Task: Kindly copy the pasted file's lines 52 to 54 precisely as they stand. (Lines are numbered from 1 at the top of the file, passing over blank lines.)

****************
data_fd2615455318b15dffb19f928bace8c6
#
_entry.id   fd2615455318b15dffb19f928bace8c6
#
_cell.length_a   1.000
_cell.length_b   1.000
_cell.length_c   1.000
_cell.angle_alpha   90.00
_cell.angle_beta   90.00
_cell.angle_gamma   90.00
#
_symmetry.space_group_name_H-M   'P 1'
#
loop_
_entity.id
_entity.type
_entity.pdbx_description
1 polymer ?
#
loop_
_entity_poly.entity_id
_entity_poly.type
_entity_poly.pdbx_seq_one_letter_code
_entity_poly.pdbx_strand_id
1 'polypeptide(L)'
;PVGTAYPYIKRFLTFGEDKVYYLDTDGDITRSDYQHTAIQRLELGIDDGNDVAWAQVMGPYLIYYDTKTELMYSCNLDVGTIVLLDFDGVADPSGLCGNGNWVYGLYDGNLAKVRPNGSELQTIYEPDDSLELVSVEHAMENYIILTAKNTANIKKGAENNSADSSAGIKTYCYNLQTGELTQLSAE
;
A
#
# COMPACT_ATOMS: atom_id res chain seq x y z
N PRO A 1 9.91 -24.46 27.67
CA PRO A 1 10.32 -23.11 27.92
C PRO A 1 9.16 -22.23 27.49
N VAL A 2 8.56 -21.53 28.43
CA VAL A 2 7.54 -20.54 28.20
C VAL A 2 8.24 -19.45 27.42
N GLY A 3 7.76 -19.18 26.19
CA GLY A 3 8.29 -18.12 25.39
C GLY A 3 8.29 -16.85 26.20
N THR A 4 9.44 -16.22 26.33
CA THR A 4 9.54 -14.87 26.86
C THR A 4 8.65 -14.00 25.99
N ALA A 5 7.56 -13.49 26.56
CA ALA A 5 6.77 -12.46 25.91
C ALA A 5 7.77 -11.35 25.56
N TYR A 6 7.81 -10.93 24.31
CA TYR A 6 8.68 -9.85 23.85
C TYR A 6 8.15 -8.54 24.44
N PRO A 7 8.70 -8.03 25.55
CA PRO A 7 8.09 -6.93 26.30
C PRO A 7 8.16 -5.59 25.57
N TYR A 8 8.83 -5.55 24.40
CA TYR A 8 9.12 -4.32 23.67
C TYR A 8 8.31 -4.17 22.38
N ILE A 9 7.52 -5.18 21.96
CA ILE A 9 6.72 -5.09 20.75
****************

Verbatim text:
N TYR A 8 8.83 -5.55 24.40
CA TYR A 8 9.12 -4.32 23.67
C TYR A 8 8.31 -4.17 22.38